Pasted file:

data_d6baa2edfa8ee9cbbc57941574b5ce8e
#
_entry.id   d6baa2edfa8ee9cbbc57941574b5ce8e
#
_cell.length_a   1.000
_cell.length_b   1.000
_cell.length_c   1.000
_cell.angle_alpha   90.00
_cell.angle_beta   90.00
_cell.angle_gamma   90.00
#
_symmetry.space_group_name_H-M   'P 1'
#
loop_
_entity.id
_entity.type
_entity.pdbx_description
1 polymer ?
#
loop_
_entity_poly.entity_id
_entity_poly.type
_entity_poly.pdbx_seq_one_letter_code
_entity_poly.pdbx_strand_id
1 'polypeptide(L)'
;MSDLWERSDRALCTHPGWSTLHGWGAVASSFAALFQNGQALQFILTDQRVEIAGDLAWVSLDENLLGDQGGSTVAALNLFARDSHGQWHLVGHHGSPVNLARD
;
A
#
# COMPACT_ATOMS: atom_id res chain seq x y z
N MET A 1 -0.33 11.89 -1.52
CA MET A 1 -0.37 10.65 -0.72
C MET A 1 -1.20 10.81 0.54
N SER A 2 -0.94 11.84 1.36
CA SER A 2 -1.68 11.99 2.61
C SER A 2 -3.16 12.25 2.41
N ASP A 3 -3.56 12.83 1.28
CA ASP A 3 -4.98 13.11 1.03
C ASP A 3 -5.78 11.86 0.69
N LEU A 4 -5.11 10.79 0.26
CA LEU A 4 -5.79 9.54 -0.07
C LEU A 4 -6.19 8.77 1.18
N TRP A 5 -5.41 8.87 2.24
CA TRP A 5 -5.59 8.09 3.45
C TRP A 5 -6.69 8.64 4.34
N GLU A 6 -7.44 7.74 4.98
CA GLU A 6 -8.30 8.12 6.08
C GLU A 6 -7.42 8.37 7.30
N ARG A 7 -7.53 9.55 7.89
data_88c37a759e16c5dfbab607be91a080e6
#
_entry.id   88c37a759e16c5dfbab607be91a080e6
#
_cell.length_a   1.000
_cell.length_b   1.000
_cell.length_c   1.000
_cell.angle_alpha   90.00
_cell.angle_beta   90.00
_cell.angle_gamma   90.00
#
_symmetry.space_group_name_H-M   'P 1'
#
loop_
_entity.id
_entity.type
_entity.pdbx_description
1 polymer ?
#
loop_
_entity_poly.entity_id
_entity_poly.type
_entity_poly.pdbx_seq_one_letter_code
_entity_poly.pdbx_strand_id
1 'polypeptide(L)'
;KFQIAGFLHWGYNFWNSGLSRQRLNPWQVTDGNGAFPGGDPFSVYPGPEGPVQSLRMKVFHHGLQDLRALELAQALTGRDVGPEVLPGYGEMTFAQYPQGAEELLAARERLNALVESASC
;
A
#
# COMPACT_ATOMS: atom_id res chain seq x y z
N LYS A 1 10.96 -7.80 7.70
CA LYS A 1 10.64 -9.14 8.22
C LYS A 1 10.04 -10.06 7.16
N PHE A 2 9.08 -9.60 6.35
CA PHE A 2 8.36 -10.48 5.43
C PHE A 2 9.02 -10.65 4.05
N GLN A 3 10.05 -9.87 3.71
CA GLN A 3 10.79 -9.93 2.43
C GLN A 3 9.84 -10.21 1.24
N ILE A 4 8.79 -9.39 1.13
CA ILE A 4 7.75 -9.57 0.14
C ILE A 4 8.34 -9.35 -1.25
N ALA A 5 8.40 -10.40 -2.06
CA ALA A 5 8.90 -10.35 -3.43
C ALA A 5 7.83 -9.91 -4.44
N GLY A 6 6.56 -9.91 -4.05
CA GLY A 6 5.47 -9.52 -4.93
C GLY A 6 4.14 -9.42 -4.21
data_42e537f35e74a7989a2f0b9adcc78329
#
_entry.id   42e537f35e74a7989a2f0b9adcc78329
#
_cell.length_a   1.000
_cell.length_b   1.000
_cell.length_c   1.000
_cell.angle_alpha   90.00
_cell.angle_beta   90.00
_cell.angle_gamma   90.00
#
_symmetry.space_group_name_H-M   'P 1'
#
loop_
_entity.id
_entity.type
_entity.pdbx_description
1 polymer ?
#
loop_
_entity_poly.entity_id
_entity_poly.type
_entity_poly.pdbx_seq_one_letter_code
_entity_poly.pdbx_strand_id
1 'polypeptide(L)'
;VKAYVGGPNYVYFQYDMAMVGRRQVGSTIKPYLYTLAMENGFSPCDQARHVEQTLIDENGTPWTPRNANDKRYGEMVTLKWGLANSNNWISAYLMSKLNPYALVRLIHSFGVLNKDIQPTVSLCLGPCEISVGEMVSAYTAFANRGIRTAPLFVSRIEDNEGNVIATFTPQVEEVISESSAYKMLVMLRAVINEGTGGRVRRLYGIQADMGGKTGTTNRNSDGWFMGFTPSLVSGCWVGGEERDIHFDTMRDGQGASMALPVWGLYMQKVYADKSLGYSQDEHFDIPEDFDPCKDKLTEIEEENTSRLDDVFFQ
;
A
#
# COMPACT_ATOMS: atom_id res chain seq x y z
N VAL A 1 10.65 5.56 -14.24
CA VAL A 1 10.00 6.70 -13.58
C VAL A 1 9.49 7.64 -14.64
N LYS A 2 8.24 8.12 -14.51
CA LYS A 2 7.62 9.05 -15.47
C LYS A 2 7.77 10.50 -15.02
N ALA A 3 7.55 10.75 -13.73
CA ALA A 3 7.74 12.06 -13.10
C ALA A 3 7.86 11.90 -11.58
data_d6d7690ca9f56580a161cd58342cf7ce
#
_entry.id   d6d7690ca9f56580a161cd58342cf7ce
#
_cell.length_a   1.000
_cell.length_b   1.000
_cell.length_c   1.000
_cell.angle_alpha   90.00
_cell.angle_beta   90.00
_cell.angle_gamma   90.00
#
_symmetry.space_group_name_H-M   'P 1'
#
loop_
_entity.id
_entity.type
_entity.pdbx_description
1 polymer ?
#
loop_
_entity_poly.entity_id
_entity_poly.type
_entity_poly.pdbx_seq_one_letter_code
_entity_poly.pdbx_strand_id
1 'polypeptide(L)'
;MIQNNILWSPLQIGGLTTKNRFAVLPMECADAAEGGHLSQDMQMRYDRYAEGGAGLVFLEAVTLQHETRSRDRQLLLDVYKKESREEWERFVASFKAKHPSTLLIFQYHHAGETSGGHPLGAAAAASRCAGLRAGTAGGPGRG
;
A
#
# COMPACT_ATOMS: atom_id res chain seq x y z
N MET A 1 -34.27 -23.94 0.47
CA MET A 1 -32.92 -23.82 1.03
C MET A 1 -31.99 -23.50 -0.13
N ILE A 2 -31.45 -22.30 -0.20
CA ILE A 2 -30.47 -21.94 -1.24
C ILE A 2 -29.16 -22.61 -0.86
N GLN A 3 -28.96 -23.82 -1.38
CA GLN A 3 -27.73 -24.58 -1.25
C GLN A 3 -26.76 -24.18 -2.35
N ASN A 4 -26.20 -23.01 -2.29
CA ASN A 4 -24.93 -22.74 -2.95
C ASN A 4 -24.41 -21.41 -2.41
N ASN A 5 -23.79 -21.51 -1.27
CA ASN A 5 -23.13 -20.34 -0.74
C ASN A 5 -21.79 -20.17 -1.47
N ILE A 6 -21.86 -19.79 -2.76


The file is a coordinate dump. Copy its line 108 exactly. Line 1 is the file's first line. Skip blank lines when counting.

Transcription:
#